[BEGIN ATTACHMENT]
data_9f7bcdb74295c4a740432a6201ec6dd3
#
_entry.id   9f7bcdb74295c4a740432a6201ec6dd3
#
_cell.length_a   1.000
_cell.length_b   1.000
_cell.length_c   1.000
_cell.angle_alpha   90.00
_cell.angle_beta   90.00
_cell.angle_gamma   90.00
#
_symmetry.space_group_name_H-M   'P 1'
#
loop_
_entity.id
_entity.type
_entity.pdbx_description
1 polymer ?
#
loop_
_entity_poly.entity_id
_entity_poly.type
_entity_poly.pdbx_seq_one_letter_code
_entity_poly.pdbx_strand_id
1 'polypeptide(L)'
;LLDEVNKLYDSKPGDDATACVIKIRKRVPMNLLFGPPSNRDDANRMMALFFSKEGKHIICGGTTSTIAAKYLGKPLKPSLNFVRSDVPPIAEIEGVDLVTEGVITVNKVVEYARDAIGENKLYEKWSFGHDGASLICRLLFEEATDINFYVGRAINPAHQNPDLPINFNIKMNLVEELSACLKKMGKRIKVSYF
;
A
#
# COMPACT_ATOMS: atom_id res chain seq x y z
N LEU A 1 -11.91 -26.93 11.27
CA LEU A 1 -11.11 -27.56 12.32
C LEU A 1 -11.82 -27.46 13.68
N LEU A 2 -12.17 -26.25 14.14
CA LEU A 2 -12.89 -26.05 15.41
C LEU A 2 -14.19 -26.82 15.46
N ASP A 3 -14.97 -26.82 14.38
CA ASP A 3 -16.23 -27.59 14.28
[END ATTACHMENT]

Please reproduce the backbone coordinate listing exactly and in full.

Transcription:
data_9f7bcdb74295c4a740432a6201ec6dd3
#
_entry.id   9f7bcdb74295c4a740432a6201ec6dd3
#
_cell.length_a   1.000
_cell.length_b   1.000
_cell.length_c   1.000
_cell.angle_alpha   90.00
_cell.angle_beta   90.00
_cell.angle_gamma   90.00
#
_symmetry.space_group_name_H-M   'P 1'
#
loop_
_entity.id
_entity.type
_entity.pdbx_description
1 polymer ?
#
loop_
_entity_poly.entity_id
_entity_poly.type
_entity_poly.pdbx_seq_one_letter_code
_entity_poly.pdbx_strand_id
1 'polypeptide(L)'
;LLDEVNKLYDSKPGDDATACVIKIRKRVPMNLLFGPPSNRDDANRMMALFFSKEGKHIICGGTTSTIAAKYLGKPLKPSLNFVRSDVPPIAEIEGVDLVTEGVITVNKVVEYARDAIGENKLYEKWSFGHDGASLICRLLFEEATDINFYVGRAINPAHQNPDLPINFNIKMNLVEELSACLKKMGKRIKVSYF
;
A
#
# COMPACT_ATOMS: atom_id res chain seq x y z
N LEU A 1 -11.91 -26.93 11.27
CA LEU A 1 -11.11 -27.56 12.32
C LEU A 1 -11.82 -27.46 13.68
N LEU A 2 -12.17 -26.25 14.14
CA LEU A 2 -12.89 -26.05 15.41
C LEU A 2 -14.19 -26.82 15.46
N ASP A 3 -14.97 -26.82 14.38
CA ASP A 3 -16.23 -27.59 14.28